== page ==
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Top eight Asian beaches

One of advantages of living in Hong Kong is how easily we can hop on a plane and soon be relaxing on a palm-fringed screensaver of a beach. A few hours after leaving Chek Lap Kok we’re reacquainted with deep-blue skies, fluffy white clouds and air so clean it makes us dizzy. Here, then, in no particular order, are eight Asian beaches that are worth discovering. To provide consistency, I’m sticking to places I’ve actually visited. As a result, there’s no room for Cambodia’s finest, the islands of Okinawa or the west coast of Taiwan. So many beaches, so little time …

1 Selong Belanak, Lombok, Indonesia While Bali lures the hordes, adventurous travellers take the ferry across to neigh­bour­ing Lombok and head straight to the south of the island. Transport connections require ingenuity but persevere because, as everyone knows, all the best places are hard to reach. Selong Belanak is a welcome antidote to the unchecked development, overcrowding and waste management concerns that blight more established Asian tourist resorts. The broad bay ticks all the boxes: luminous turquoise seas, sand as white as washing powder and more bovine beach action than on Lantau Island. Think Phuket 30 years ago.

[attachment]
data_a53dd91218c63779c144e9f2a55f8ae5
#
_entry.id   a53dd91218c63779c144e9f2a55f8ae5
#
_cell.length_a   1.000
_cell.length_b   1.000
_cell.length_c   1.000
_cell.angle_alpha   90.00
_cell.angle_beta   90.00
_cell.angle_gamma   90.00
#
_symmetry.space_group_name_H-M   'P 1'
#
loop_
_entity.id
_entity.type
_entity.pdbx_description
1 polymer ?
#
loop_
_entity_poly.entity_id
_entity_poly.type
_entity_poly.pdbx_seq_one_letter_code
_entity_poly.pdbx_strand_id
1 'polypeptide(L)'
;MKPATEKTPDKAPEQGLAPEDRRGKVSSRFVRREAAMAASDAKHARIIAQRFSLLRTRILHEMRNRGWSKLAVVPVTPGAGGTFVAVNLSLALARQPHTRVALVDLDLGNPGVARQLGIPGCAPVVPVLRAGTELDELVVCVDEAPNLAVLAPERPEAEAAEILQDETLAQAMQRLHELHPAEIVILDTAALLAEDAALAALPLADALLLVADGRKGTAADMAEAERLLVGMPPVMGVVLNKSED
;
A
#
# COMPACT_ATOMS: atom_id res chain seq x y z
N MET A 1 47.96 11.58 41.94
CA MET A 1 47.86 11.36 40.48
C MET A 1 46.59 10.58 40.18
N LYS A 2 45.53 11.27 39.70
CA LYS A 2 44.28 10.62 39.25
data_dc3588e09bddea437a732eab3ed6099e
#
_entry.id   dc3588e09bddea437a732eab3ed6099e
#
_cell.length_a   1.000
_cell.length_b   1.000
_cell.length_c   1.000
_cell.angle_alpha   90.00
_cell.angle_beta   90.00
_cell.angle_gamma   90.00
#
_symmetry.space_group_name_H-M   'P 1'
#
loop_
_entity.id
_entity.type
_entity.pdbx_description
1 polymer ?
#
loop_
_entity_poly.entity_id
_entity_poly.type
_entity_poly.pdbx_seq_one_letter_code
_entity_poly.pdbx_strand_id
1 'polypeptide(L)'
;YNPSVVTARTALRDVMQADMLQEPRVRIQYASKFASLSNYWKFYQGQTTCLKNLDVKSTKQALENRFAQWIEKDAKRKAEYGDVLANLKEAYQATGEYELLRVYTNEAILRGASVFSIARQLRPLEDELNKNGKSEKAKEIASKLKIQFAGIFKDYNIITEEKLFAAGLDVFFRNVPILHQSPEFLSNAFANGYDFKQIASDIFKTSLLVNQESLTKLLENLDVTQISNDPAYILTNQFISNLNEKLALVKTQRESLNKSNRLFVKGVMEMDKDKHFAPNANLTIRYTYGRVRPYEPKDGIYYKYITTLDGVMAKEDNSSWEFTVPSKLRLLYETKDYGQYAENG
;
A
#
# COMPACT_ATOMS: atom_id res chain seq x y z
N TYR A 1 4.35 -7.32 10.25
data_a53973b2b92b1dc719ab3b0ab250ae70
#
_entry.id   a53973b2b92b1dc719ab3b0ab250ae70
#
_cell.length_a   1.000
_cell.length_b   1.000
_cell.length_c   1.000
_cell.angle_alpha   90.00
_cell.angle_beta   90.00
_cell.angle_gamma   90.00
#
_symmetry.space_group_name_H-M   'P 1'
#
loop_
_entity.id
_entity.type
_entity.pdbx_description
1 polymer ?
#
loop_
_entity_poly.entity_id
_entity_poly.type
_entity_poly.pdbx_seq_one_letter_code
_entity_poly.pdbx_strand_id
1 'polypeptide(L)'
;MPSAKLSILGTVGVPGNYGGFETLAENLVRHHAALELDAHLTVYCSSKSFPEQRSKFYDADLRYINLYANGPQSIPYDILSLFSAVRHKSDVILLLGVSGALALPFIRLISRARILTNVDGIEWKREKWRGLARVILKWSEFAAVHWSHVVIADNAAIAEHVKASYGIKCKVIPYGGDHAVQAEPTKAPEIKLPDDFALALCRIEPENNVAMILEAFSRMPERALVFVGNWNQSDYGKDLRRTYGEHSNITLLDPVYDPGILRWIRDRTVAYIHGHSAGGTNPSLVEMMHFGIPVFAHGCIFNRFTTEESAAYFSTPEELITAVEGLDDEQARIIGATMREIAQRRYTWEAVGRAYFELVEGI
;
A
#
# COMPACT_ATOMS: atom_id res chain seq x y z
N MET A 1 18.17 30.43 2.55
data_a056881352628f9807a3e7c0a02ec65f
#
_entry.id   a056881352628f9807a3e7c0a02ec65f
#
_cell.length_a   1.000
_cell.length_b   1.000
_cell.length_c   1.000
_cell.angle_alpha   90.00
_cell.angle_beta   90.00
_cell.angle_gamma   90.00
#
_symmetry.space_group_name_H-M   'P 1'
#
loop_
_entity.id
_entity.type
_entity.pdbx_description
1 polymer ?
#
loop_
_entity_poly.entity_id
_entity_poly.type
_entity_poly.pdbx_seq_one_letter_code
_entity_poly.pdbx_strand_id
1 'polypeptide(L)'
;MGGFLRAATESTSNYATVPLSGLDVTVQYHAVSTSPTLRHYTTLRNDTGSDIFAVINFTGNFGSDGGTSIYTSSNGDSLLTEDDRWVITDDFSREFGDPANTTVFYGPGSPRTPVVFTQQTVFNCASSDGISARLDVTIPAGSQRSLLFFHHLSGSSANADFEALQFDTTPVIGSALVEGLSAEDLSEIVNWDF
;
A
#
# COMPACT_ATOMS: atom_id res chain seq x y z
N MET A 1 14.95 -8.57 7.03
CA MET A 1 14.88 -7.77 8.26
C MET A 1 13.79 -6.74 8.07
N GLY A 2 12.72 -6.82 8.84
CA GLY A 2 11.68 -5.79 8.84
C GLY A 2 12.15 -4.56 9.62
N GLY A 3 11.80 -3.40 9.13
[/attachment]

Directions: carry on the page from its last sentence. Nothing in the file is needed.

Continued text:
2 Gan, Maldives The Maldives are consistently ranked among the world’s most dreamy destinations and although it’s hard to know where to begin, a pristine patch of sand on the time warp territory of Gan gets my vote. There may be lovelier locations in the archipelago but there’s more to Gan than swimming and sun­bathing. The island is a former British military base and the beach is situated between the parade ground, rows of low-rise garrison buildings, a mildewing art deco cinema and what’s left of the jetty. The British pulled out in 1976 – I bet they were sorry to leave.

Maldives on a budget: former British military base of Gan

3 Mirissa, Sri Lanka The Land of Serendipity is home to any number of enticing beaches. Narigama is a broad expanse of fine sand a couple of kilometres from ever-popular and ever-hectic Hikkaduwa. Surfers take advantage of glassy swells, turtles venture ashore when no one’s looking and each evening fishermen haul in the catch, helped by sunbathers feeling guilty after yet another day of idleness. Further down the coast is drowsy Mirissa, where beach bums slouch in hammocks sipping smoothies and occasionally venture into the foaming surf to cool off. Take a tuk tuk to the nearby Unesco heritage city of Galle for a spot of retail therapy but get back in time to join a sunset game of beach cricket. Then as the last traces of tangerine and scarlet disappear from the sky, order a sinus-clearing Sri Lankan curry and a bottle or two of Lion Beer.

Motorbike heaven: Sri Lanka’s laid-back and friendly southern coast